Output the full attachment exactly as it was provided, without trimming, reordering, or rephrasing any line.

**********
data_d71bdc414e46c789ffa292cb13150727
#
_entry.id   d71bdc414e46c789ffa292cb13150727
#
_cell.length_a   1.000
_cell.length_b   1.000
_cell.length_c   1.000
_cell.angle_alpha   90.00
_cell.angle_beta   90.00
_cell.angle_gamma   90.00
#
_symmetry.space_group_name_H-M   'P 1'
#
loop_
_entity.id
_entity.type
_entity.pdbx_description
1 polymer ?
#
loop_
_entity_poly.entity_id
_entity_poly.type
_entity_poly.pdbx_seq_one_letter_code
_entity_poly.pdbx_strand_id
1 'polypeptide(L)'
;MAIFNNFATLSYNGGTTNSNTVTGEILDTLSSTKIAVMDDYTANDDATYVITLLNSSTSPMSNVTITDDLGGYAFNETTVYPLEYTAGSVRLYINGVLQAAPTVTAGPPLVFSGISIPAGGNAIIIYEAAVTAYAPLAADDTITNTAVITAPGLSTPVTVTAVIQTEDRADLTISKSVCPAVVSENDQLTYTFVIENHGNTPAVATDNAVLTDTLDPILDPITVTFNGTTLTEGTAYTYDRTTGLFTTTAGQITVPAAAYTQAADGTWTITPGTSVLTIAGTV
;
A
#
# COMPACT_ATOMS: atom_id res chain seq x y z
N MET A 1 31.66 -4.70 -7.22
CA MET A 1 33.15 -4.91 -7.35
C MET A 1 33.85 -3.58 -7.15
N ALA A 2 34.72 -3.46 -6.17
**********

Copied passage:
data_d71bdc414e46c789ffa292cb13150727
#
_entry.id   d71bdc414e46c789ffa292cb13150727
#
_cell.length_a   1.000
_cell.length_b   1.000
_cell.length_c   1.000
_cell.angle_alpha   90.00
_cell.angle_beta   90.00
_cell.angle_gamma   90.00
#
_symmetry.space_group_name_H-M   'P 1'
#
loop_
_entity.id
_entity.type
_entity.pdbx_description
1 polymer ?
#
loop_
_entity_poly.entity_id
_entity_poly.type
_entity_poly.pdbx_seq_one_letter_code
_entity_poly.pdbx_strand_id
1 'polypeptide(L)'
;MAIFNNFATLSYNGGTTNSNTVTGEILDTLSSTKIAVMDDYTANDDATYVITLLNSSTSPMSNVTITDDLGGYAFNETTVYPLEYTAGSVRLYINGVLQAAPTVTAGPPLVFSGISIPAGGNAIIIYEAAVTAYAPLAADDTITNTAVITAPGLSTPVTVTAVIQTEDRADLTISKSVCPAVVSENDQLTYTFVIENHGNTPAVATDNAVLTDTLDPILDPITVTFNGTTLTEGTAYTYDRTTGLFTTTAGQITVPAAAYTQAADGTWTITPGTSVLTIAGTV
;
A
#
# COMPACT_ATOMS: atom_id res chain seq x y z
N MET A 1 31.66 -4.70 -7.22
CA MET A 1 33.15 -4.91 -7.35
C MET A 1 33.85 -3.58 -7.15
N ALA A 2 34.72 -3.46 -6.17